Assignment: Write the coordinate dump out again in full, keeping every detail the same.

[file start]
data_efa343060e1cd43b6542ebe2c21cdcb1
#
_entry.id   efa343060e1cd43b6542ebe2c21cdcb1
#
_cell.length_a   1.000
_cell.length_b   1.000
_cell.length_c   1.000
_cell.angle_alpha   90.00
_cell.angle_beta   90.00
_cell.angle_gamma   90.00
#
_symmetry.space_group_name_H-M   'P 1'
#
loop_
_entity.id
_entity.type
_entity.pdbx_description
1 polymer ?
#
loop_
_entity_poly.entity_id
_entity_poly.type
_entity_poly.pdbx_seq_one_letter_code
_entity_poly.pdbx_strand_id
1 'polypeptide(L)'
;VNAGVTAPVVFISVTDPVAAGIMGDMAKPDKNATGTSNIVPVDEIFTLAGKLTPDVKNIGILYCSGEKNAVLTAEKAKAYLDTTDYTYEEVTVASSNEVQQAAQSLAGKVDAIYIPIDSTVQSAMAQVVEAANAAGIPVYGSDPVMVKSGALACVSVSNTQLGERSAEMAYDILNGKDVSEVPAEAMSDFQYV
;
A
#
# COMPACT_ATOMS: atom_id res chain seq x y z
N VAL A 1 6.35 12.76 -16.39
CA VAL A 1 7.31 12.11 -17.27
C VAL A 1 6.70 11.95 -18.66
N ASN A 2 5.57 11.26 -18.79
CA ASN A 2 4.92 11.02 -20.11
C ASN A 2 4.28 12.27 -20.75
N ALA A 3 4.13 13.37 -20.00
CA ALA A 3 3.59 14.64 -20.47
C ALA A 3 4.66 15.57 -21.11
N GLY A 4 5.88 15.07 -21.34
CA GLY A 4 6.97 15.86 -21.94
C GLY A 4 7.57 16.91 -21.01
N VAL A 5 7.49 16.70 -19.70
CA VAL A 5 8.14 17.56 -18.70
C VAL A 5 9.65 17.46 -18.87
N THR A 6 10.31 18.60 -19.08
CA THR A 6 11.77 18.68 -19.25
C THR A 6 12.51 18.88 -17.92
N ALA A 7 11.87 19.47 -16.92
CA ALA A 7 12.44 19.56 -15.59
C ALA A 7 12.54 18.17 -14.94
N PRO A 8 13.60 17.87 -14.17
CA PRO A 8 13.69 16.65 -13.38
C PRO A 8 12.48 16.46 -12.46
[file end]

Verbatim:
data_efa343060e1cd43b6542ebe2c21cdcb1
#
_entry.id   efa343060e1cd43b6542ebe2c21cdcb1
#
_cell.length_a   1.000
_cell.length_b   1.000
_cell.length_c   1.000
_cell.angle_alpha   90.00
_cell.angle_beta   90.00
_cell.angle_gamma   90.00
#
_symmetry.space_group_name_H-M   'P 1'
#
loop_
_entity.id
_entity.type
_entity.pdbx_description
1 polymer ?
#
loop_
_entity_poly.entity_id
_entity_poly.type
_entity_poly.pdbx_seq_one_letter_code
_entity_poly.pdbx_strand_id
1 'polypeptide(L)'
;VNAGVTAPVVFISVTDPVAAGIMGDMAKPDKNATGTSNIVPVDEIFTLAGKLTPDVKNIGILYCSGEKNAVLTAEKAKAYLDTTDYTYEEVTVASSNEVQQAAQSLAGKVDAIYIPIDSTVQSAMAQVVEAANAAGIPVYGSDPVMVKSGALACVSVSNTQLGERSAEMAYDILNGKDVSEVPAEAMSDFQYV
;
A
#
# COMPACT_ATOMS: atom_id res chain seq x y z
N VAL A 1 6.35 12.76 -16.39
CA VAL A 1 7.31 12.11 -17.27
C VAL A 1 6.70 11.95 -18.66
N ASN A 2 5.57 11.26 -18.79
CA ASN A 2 4.92 11.02 -20.11
C ASN A 2 4.28 12.27 -20.75
N ALA A 3 4.13 13.37 -20.00
CA ALA A 3 3.59 14.64 -20.47
C ALA A 3 4.66 15.57 -21.11
N GLY A 4 5.88 15.07 -21.34
CA GLY A 4 6.97 15.86 -21.94
C GLY A 4 7.57 16.91 -21.01
N VAL A 5 7.49 16.70 -19.70
CA VAL A 5 8.14 17.56 -18.70
C VAL A 5 9.65 17.46 -18.87
N THR A 6 10.31 18.60 -19.08
CA THR A 6 11.77 18.68 -19.25
C THR A 6 12.51 18.88 -17.92
N ALA A 7 11.87 19.47 -16.92
CA ALA A 7 12.44 19.56 -15.59
C ALA A 7 12.54 18.17 -14.94
N PRO A 8 13.60 17.87 -14.17
CA PRO A 8 13.69 16.65 -13.38
C PRO A 8 12.48 16.46 -12.46